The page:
Tuesday, June 14, 2011

Pass It On

I went to an estate sale the other day and it was a goldmine!
Housed in a turn of the century barn were four floors of picking glory: furniture, glassware, china, dolls, fabrics, architectural elements, tools, luggage, antique lumber, clothes, haberdashery. We even picked up the last 68 bricks we had been needing to finish our garden project.


It was a frenzy and it was cheap.
There were people everywhere.
Honestly, it was pretty fun to be part of the hunt.

Yet, it was not until my third visit inside, (my husband and I had been tag teaming a bit back and forth between the truck and the property and the barn to prevent our toddler from breaking things or falling on rusty nails), that a set of different feelings washed over me.
On that last trip in, I had walked in with purpose right up to the forth floor figuring I'd work my way down the levels.

I started in the walkin-in plywood clothes closet. The door half closed behind me. I went through the hangers quickly before I realized I was standing on eight inches of cast-offs, dry cleaning plastic and costumes. I started picking it up as if someone would catch me stepping on their things. But, they were no longer someone's things. When it all seemed like it was too much to pick up - and it was - I went down stairs to the next level and started over, avoiding feeling sad about the woman who just died and her husband selling off all the property that they clearly spent a lifetime building.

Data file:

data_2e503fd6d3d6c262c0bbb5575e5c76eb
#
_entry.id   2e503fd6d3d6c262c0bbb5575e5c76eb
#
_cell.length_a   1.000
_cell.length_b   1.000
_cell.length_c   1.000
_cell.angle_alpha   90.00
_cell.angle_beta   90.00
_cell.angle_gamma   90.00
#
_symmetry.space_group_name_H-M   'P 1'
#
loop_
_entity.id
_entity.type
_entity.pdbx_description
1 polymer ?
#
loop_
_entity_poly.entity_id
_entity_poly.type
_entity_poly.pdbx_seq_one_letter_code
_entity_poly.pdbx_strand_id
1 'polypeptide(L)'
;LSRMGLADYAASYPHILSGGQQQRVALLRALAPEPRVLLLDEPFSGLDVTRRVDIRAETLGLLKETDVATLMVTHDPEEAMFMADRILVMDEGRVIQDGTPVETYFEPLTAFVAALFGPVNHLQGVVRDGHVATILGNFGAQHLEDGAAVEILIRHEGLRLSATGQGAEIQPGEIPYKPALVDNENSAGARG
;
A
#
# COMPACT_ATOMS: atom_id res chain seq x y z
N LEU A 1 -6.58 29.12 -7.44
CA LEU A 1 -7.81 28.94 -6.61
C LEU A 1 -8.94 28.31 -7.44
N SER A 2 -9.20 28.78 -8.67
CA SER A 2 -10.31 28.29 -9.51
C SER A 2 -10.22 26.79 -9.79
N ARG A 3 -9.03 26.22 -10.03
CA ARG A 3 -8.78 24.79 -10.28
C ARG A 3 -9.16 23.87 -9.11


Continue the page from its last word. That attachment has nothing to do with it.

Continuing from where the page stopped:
It was not until I got home and started washing all the pretty little cocktail plates and wares I scored did I start thinking about whose things I was touching once again. While I rinsed and scrubbed every piece I imagined how happy these things must have made the original owner and how proud she must have been to have had them to use during holidays or swanky soirees.

I chose not to digress in to the feelings of mourning I began to feel although they were creeping up. Instead, I chose to think that the woman who used to own these little luxuries would be glad to know that the woman who owns them now is just as proud and grateful to have and use and them in the happy moments she'll use them for.

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